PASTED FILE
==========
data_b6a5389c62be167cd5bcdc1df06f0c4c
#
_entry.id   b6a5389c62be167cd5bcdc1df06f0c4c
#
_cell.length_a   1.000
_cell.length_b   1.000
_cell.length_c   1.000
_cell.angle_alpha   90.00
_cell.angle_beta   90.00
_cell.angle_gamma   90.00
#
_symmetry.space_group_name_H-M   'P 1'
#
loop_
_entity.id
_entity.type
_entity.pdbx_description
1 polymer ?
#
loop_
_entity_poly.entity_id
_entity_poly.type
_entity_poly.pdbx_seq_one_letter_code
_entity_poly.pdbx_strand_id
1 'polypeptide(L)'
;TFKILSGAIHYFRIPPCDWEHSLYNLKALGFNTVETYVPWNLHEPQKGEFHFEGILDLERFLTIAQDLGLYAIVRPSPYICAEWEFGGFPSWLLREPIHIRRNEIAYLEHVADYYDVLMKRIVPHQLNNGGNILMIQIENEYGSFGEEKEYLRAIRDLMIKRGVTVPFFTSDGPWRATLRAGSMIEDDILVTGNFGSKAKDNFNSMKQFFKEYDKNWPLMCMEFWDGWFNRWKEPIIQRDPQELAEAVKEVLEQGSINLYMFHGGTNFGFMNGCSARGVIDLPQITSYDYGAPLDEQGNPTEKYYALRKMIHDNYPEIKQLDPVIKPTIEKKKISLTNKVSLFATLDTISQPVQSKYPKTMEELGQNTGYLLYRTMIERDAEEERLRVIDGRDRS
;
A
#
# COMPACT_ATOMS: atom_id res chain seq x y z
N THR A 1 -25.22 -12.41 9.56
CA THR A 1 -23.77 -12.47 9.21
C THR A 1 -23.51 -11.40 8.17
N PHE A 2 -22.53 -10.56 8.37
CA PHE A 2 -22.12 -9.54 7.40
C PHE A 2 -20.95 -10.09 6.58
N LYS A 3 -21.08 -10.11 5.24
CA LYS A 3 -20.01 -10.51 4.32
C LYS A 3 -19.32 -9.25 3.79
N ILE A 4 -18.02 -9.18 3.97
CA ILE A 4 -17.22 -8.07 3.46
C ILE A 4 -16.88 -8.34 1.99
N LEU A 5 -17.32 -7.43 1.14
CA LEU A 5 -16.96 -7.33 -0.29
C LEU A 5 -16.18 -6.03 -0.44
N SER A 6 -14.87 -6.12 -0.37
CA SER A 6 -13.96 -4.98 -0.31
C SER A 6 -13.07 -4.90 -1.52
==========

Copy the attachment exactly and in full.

data_b6a5389c62be167cd5bcdc1df06f0c4c
#
_entry.id   b6a5389c62be167cd5bcdc1df06f0c4c
#
_cell.length_a   1.000
_cell.length_b   1.000
_cell.length_c   1.000
_cell.angle_alpha   90.00
_cell.angle_beta   90.00
_cell.angle_gamma   90.00
#
_symmetry.space_group_name_H-M   'P 1'
#
loop_
_entity.id
_entity.type
_entity.pdbx_description
1 polymer ?
#
loop_
_entity_poly.entity_id
_entity_poly.type
_entity_poly.pdbx_seq_one_letter_code
_entity_poly.pdbx_strand_id
1 'polypeptide(L)'
;TFKILSGAIHYFRIPPCDWEHSLYNLKALGFNTVETYVPWNLHEPQKGEFHFEGILDLERFLTIAQDLGLYAIVRPSPYICAEWEFGGFPSWLLREPIHIRRNEIAYLEHVADYYDVLMKRIVPHQLNNGGNILMIQIENEYGSFGEEKEYLRAIRDLMIKRGVTVPFFTSDGPWRATLRAGSMIEDDILVTGNFGSKAKDNFNSMKQFFKEYDKNWPLMCMEFWDGWFNRWKEPIIQRDPQELAEAVKEVLEQGSINLYMFHGGTNFGFMNGCSARGVIDLPQITSYDYGAPLDEQGNPTEKYYALRKMIHDNYPEIKQLDPVIKPTIEKKKISLTNKVSLFATLDTISQPVQSKYPKTMEELGQNTGYLLYRTMIERDAEEERLRVIDGRDRS
;
A
#
# COMPACT_ATOMS: atom_id res chain seq x y z
N THR A 1 -25.22 -12.41 9.56
CA THR A 1 -23.77 -12.47 9.21
C THR A 1 -23.51 -11.40 8.17
N PHE A 2 -22.53 -10.56 8.37
CA PHE A 2 -22.12 -9.54 7.40
C PHE A 2 -20.95 -10.09 6.58
N LYS A 3 -21.08 -10.11 5.24
CA LYS A 3 -20.01 -10.51 4.32
C LYS A 3 -19.32 -9.25 3.79
N ILE A 4 -18.02 -9.18 3.97
CA ILE A 4 -17.22 -8.07 3.46
C ILE A 4 -16.88 -8.34 1.99
N LEU A 5 -17.32 -7.43 1.14
CA LEU A 5 -16.96 -7.33 -0.29
C LEU A 5 -16.18 -6.03 -0.44
N SER A 6 -14.87 -6.12 -0.37
CA SER A 6 -13.96 -4.98 -0.31
C SER A 6 -13.07 -4.90 -1.52